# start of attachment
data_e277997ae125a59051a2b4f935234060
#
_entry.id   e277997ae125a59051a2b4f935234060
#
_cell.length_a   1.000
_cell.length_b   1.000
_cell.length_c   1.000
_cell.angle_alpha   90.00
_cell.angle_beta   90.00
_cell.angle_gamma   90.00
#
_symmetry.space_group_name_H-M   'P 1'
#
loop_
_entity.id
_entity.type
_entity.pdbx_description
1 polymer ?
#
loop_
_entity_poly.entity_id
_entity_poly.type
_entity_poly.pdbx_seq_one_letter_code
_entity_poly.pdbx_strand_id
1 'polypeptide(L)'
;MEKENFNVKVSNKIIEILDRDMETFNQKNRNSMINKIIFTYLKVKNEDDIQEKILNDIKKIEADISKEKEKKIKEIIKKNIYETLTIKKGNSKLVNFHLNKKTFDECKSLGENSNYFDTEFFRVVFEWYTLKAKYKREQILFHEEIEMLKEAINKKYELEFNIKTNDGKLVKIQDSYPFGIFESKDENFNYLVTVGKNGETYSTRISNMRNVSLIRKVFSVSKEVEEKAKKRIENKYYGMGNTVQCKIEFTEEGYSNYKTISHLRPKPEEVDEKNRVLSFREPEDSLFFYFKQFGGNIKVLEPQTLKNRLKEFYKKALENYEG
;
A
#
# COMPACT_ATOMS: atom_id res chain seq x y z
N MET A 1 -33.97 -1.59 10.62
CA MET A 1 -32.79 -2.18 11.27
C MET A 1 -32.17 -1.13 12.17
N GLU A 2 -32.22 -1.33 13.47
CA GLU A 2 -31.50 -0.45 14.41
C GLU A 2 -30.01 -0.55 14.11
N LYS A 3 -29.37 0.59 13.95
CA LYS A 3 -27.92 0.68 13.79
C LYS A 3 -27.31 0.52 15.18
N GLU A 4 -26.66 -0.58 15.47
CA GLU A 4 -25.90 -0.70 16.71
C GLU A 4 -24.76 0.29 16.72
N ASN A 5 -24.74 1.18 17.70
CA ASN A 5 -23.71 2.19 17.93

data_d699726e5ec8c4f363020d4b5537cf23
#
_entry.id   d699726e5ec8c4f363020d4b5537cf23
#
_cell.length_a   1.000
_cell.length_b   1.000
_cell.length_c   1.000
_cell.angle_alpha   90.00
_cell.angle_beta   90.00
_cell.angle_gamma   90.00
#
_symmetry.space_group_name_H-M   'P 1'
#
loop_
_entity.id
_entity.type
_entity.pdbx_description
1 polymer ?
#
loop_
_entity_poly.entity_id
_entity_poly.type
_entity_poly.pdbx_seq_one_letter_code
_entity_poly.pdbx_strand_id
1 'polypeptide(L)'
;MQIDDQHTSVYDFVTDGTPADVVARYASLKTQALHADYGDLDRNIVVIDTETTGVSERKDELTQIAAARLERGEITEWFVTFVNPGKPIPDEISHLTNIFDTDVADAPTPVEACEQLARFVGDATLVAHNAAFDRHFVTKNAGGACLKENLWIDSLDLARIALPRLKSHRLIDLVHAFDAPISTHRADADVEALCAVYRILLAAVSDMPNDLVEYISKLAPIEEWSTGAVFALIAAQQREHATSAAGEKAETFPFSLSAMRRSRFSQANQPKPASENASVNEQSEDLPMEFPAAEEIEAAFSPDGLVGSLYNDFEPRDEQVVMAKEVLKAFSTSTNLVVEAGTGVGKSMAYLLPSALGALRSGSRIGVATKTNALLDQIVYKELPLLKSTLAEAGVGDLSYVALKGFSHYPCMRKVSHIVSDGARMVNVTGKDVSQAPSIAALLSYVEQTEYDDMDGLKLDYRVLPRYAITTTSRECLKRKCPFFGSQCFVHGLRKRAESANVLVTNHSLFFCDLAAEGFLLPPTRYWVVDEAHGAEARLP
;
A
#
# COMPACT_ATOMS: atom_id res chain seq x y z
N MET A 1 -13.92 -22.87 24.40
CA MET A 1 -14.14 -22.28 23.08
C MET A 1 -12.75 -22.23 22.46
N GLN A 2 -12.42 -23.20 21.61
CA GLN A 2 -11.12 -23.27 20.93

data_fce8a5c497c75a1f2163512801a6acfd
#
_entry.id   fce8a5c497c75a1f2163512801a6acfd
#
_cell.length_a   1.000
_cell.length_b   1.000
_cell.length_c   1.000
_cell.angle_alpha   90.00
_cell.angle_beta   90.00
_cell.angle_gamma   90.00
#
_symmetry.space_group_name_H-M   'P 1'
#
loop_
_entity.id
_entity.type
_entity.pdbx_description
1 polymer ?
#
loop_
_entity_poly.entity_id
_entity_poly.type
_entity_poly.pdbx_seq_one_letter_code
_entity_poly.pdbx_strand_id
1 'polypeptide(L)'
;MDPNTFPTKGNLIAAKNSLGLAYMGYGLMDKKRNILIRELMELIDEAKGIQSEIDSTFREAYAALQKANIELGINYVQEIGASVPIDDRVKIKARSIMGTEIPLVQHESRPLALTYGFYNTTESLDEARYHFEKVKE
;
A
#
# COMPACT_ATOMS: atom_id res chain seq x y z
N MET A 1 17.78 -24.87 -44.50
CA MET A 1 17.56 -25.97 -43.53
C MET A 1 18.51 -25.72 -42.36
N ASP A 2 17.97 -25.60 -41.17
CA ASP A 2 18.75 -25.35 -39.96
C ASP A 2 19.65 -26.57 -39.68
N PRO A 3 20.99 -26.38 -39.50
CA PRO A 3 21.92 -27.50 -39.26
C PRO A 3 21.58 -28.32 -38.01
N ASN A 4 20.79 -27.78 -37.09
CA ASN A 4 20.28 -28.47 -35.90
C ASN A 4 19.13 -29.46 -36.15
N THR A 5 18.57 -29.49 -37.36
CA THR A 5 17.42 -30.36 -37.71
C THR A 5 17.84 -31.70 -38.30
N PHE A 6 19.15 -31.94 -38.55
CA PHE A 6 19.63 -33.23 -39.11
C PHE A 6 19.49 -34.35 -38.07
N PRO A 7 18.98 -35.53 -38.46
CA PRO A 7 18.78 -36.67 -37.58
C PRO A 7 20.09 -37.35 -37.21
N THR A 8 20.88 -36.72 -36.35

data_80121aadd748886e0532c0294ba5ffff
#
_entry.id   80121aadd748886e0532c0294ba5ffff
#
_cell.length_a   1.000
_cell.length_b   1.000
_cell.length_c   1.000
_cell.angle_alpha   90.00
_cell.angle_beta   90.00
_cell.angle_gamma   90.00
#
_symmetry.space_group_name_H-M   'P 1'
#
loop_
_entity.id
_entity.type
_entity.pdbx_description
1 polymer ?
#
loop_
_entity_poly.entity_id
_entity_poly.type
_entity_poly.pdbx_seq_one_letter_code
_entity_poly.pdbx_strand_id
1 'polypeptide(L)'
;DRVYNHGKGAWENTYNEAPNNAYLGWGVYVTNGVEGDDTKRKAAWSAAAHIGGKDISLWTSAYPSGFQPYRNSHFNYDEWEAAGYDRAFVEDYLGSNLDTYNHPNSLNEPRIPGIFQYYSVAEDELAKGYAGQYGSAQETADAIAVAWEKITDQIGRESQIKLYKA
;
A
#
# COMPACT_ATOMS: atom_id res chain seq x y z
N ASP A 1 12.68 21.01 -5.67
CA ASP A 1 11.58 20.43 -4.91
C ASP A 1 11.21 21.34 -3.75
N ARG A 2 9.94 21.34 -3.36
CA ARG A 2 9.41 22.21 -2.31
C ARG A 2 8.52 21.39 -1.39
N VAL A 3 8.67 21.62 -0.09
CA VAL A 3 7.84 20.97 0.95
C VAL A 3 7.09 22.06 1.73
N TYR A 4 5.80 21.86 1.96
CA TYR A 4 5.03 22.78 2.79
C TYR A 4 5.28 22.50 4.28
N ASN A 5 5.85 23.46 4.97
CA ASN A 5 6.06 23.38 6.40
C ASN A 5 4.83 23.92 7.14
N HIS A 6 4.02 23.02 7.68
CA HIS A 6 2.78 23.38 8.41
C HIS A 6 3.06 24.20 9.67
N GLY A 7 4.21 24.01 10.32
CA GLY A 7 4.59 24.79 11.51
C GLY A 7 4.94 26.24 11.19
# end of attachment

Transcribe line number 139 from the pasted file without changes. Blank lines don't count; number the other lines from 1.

_cell.angle_alpha   90.00